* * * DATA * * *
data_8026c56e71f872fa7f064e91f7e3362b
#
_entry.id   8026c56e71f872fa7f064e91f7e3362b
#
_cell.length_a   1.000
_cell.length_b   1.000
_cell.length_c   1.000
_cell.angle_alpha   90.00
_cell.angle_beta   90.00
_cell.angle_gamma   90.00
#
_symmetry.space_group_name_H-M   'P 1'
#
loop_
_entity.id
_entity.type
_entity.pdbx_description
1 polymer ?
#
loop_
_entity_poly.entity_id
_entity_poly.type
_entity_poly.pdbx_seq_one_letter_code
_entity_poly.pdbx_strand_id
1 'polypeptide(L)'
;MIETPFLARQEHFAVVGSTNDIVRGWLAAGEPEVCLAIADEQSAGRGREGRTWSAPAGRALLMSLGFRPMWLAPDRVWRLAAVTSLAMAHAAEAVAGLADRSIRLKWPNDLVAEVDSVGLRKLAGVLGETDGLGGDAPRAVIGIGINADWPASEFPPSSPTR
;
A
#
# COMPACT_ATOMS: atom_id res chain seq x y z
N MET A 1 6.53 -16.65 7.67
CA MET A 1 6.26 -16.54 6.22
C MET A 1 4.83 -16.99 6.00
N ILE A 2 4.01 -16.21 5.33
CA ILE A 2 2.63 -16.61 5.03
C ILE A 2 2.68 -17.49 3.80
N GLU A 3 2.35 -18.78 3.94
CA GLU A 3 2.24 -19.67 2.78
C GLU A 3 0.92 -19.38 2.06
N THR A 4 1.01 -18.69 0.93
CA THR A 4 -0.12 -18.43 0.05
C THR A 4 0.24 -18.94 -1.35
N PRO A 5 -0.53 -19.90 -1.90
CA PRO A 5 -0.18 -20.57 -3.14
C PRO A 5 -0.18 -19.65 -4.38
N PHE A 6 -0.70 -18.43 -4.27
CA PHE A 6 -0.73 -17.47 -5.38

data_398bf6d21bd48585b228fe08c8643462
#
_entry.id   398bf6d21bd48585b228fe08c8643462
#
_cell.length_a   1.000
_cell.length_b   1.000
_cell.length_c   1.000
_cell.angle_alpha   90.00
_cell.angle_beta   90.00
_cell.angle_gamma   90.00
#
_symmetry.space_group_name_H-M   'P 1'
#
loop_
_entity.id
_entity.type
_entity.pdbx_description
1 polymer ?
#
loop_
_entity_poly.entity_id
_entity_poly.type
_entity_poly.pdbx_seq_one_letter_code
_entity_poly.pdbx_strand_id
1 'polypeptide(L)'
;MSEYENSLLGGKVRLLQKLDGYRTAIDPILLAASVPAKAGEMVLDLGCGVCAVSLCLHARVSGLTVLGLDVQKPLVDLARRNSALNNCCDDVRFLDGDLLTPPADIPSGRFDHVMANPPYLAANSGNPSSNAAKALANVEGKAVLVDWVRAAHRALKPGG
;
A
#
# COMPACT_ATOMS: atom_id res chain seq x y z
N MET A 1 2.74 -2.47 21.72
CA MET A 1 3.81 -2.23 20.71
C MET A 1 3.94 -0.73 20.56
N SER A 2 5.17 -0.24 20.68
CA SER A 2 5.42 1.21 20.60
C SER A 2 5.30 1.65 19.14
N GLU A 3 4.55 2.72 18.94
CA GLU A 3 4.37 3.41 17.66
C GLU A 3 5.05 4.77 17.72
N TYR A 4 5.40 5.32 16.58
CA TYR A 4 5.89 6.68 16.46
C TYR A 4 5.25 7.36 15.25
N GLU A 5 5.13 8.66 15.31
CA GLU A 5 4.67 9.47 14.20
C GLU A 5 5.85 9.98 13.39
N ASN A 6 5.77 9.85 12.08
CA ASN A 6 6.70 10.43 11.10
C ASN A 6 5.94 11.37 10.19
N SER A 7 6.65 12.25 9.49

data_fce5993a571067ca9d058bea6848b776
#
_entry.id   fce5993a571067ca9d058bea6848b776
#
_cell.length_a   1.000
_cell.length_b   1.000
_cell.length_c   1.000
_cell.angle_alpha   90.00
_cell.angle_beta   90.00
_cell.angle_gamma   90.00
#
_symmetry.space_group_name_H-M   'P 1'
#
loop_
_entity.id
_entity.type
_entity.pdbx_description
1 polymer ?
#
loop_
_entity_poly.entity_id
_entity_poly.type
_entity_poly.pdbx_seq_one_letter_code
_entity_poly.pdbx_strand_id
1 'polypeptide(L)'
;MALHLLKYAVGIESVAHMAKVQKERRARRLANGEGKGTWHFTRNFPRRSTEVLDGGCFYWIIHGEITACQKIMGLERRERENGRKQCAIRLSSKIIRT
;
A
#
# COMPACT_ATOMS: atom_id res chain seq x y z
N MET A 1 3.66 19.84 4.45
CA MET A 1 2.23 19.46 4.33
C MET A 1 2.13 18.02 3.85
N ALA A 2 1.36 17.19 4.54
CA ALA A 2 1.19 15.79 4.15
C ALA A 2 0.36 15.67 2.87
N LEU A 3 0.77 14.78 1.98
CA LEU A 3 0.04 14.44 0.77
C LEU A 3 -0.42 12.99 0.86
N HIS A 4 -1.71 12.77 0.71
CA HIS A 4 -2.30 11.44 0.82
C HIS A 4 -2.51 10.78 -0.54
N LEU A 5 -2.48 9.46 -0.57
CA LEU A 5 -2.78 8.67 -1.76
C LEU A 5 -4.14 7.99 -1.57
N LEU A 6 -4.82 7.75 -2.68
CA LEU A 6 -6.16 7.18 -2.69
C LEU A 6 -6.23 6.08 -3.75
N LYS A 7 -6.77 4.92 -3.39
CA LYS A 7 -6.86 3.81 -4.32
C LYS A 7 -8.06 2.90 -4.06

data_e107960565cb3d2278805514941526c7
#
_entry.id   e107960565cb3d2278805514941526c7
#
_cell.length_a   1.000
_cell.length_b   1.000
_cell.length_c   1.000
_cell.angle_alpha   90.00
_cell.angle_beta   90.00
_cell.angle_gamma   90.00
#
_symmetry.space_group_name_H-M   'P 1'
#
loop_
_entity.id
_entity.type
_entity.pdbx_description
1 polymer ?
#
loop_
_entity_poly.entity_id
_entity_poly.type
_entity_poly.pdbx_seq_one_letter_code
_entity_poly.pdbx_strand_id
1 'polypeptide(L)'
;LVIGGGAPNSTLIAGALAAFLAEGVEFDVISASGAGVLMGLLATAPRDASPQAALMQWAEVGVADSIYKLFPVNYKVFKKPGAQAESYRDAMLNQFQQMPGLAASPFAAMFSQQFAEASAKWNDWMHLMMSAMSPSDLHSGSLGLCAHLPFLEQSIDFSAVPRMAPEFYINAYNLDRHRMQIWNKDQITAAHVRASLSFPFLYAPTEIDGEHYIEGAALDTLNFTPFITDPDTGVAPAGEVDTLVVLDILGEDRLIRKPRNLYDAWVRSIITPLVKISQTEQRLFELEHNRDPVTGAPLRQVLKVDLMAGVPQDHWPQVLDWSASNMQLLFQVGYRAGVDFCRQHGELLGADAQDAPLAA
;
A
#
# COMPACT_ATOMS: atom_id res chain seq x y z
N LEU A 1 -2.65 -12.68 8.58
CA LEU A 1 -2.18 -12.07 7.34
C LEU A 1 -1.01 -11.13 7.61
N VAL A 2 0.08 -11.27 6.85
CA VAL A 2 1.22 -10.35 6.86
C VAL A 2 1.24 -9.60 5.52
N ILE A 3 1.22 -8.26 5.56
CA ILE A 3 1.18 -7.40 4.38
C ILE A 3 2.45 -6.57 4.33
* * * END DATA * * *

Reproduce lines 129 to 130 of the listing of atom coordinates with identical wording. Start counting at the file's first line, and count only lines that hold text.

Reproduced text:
C MET A 1 2.13 18.02 3.85
N ALA A 2 1.36 17.19 4.54